How SEMA makes parts legal

Before we start, some full disclosure is needed: I’m a regular editorial contributor to Performance Racing Industry magazine, with PRI representing the hardcore race-parts element of SEMA, which represents the sprawling automotive aftermarket in North America. Given that clean tailpipes are a huge priority for all vehicles now, modified and otherwise, it’s crucial that the Specialty Equipment Market Association’s member firms have a way to prove that their components, which make up part of the estimated $47 billion-plus U.S. automotive aftermarket, are indeed legal for use on road-driven cars. SEMA’s got a program that’s been very effective in that regard.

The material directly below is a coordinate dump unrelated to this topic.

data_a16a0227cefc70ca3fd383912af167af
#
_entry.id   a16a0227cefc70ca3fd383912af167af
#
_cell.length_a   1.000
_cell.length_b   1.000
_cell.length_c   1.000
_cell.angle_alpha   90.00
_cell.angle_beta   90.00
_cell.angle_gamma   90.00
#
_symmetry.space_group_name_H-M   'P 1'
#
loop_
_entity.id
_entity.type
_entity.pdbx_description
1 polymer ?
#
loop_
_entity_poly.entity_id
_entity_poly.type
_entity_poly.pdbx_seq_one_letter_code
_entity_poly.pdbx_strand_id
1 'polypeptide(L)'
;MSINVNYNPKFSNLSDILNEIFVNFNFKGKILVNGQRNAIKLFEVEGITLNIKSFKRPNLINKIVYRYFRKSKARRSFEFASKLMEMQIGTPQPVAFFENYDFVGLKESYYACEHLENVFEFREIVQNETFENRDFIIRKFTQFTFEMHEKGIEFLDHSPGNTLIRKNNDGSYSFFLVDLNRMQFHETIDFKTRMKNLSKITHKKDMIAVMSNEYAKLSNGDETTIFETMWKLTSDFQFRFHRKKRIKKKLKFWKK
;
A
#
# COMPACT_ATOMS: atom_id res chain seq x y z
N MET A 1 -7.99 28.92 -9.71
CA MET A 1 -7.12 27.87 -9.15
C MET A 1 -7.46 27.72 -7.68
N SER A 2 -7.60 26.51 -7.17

The program is called SEMA Certified-Emissions (SC-E), and it provides manufacturers with the ability to verify that a product meets the federal Environmental Protection Agency’s “reasonable basis” criteria and is therefore legal for sale in 49 states under the EPA’s established Tampering Policy as it applies to emissions compliance. That 49-state approval is needed before manufacturers can apply for, and receive, a California Air Resources Board (CARB) Executive Order (EO), which is still a requirement for selling products in all 50 states. With state-of-the-art CARB-recognized testing equipment, plus dedicated test staff, the SEMA Garage – that’s the umbrella term for the test program – has helped secure more than 500 CARB EOs, which represents more than half of all the performance parts-related EOs issued by CARB. Ensuring environmental compliance is a top priority at both SEMA and PRI.

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